Net Neutrality advocates are in high spirits because, after a long back-and-forth, the FFC has released a statement saying that they are going to approve a new regulation that will classify the internet as a public utility. That means providers can’t add that VIP tax on websites that they really, really wanted to and that Comcast pulled on Netflix last year.

Internet providers have sometimes demanded that websites need to pay them more if they want to experience faster speeds and a more reliable connection overall for their customers. Failure to do so would hinder their connection, with wavering speeds and a generally poorer service. Comcast did this to Netflix last year, however according to the new legislation; companies will no longer be able to do this.

Amateur pundits are soon to be sending their complaints, however this change does not give the federal government the power to tax the internet. The FFC, who released the statement is not actually a tax authority either, and both Obama and Congress have agreed that neither of them have any intention of placing a tax on the internet in the near future.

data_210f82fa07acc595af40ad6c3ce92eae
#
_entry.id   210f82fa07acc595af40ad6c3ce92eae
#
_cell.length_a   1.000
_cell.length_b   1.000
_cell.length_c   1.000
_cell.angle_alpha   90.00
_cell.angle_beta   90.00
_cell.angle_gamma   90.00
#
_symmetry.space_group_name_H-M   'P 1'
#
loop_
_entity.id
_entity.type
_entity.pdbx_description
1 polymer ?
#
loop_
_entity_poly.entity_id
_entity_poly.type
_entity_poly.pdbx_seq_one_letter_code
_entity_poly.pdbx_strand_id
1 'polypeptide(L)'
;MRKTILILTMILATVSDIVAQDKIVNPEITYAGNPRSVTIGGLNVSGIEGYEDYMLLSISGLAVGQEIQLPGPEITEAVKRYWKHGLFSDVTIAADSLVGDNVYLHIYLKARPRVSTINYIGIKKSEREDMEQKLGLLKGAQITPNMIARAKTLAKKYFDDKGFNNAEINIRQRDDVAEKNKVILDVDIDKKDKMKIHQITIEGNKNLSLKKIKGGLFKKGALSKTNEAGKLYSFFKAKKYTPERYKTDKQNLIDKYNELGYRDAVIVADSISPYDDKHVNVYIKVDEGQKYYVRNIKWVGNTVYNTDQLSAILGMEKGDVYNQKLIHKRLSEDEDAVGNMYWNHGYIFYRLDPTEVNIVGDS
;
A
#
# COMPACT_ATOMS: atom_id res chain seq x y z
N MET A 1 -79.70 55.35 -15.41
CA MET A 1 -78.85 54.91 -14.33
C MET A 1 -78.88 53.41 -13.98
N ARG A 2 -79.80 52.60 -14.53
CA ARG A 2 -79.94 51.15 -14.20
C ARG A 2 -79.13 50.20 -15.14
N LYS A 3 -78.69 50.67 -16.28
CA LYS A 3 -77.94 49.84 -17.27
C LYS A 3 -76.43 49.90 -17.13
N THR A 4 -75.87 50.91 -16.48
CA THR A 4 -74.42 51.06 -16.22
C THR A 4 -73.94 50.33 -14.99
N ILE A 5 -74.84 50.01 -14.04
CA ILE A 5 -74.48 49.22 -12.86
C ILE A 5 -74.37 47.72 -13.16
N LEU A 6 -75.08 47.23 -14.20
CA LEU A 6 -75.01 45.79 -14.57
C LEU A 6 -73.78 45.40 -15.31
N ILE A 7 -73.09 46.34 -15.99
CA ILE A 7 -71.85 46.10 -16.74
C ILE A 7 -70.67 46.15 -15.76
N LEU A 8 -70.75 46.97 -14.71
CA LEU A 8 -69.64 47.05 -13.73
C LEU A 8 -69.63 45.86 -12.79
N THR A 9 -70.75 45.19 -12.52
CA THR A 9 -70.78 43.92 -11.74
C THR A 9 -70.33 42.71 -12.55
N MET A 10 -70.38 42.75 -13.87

The New York Times hasreported that republicans are very unlikely to try and reverse this decision. Internet providers however are not happy with this change, and so they are expected to drag this entire process out as long as possible, making it incredibly expensive in an attempt to prevent new rules from coming into place.

This was obviously going to happen all along, and although they might not be able to change the final ruling, they can do everything to make sure that their business isn’t hindered again, yet for now this is a big win for net neutrality, the world being a better place, and you getting that next cat video on your phone two seconds sooner.

Natalie